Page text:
|Residents :||144,936 (December 31, 2016)|
|Height :||45 m|
|Postal code :||7000|
|Telephone code :||(+359) 082|
|License plate :||P|
|Mayor :||Plamen Stoilow|
Russe , also Rousse or Ruse [ ˈrusɛ ] ( Bulgarian Русе , German (outdated): Rustschuk , Turkish Rusçuk ) is the fifth largest city in Bulgaria with 144,936 inhabitants . After Sofia, Plovdiv, Varna and Burgas (as of 2020.) The industrial city on the Danube is also the cultural center of Northern Bulgaria with a theater and an opera house, an art gallery, a television tower as well as several schools and the well-known Russian University.
Ruse is the capital of the Ruse Oblast , seat of the municipality of the same name, as well as a border town with Romania . The city center has been awarded the European Heritage Seal by the Bulgarian state because of the historical significance and the special architectural design of the ensemble .
The port city of Ruse is located in the Danube Plain, an average of 29 meters above sea level, near the mouth of the Russensky Lom River . The Romanian border town on the opposite bank of the Danube is Giurgiu , with which Russian is connected via the Giurgiu-Russe Friendship Bridge. The distance from Ruse to Bucharest is 80 kilometers, to Sofia it is 310 kilometers.
Ancient and Middle Ages
The earliest traces of settlement date back to the 5th millennium BC. The Romans founded the port city of Sexaginta Prista (city of 60 ships) there at the beginning of the 2nd century AD . It was the base of the Danube fleet of the Romans, which had the task of protecting the northern border of the Roman Empire against attacks by peoples north of the Danube.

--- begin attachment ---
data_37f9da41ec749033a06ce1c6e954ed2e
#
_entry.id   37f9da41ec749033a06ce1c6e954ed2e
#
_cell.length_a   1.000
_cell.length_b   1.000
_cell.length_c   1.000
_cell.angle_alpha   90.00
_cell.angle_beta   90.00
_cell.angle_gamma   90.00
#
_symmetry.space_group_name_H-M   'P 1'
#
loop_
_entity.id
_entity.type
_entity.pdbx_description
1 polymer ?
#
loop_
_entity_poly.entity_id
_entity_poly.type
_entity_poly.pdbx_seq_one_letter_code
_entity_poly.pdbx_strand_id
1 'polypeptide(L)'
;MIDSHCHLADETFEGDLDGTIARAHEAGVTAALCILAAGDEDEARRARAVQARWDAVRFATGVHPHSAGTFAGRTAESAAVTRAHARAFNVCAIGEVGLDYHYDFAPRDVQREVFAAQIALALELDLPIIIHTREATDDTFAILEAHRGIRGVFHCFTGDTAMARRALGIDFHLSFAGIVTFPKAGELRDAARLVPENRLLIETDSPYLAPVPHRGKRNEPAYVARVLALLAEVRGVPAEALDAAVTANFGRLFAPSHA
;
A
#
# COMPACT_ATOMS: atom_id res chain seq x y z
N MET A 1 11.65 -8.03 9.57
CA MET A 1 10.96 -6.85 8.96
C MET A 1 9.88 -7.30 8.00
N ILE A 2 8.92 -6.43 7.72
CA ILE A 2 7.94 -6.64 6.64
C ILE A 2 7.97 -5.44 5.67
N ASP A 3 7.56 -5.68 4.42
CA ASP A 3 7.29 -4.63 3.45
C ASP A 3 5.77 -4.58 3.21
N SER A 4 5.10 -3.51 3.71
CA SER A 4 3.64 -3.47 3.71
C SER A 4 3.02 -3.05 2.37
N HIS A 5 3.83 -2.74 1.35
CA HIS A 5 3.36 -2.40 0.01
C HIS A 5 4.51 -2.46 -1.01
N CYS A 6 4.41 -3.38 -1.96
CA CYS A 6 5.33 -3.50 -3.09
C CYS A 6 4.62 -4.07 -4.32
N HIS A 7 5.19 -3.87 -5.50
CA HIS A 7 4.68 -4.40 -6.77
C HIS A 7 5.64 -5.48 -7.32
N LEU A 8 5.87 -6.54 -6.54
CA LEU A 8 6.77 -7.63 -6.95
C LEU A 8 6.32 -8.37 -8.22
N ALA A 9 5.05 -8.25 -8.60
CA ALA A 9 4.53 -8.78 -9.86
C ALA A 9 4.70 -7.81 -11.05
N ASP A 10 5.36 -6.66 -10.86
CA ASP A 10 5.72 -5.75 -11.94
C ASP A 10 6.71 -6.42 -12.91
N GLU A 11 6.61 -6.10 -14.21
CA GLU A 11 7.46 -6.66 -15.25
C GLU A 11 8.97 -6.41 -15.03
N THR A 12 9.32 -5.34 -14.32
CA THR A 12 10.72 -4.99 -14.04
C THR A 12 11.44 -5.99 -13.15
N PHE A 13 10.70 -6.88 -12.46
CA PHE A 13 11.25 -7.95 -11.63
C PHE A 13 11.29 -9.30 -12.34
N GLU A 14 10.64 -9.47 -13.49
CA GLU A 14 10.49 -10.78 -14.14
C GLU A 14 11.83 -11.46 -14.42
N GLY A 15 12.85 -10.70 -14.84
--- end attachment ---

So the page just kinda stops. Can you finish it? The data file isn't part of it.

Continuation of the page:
The city is mentioned until the 5th century, when the Roman name was changed to Pristis and later Pristapolis . It can be assumed that the fall of the Roman city is related to the invasions of the Avars and Slavs in 586 (see Maurikios' Balkan campaigns ).
Cherven, which emerged south of the present-day city of Russe on the Russenski Lom, was largely destroyed during the conquest of the Ottomans at the end of the 16th century, especially by campaigns under Mihai Viteazul .
Even before the conquest of the region, there was a fortified village called Russe on the banks of the Danube . This was expanded by the Ottomans after the destruction of Cherven and its name was changed to Rustschuk . The Rustschuk, which was converted into an Ottoman fortress, also gained economic importance due to its strategic location.
In order to carry out reforms in the Ottoman Empire, the greater province of Tuna was established in 1864 from the amalgamation of the Ottoman provinces of Silistria , Niš and Vidin, with Russian as the center and residence of the administrator Midhat Pasha . Rustschuk developed into a trading center with a strong fortress. Many European consulates were opened; hotels, schools and a library were built.
The development of the city was supported by shipping on the Danube and by the country's first railway line, Russe - Varna , which opened on November 7, 1866, and was the first terminus of the Orient Express . As early as 1878, the year when Ottoman rule came to an end, Russians had over 26,000 inhabitants; this made it the largest city in what was then the Principality of Bulgaria.
In independent Bulgaria
After the First World War , the territory of southern Dobruja was lost to Romania and the economic strength of the city of Ruse was weakened. It lost many inhabitants and was only the third largest city after Sofia and Varna . Large producers left the place, foreign consulates except for the Russian one were closed.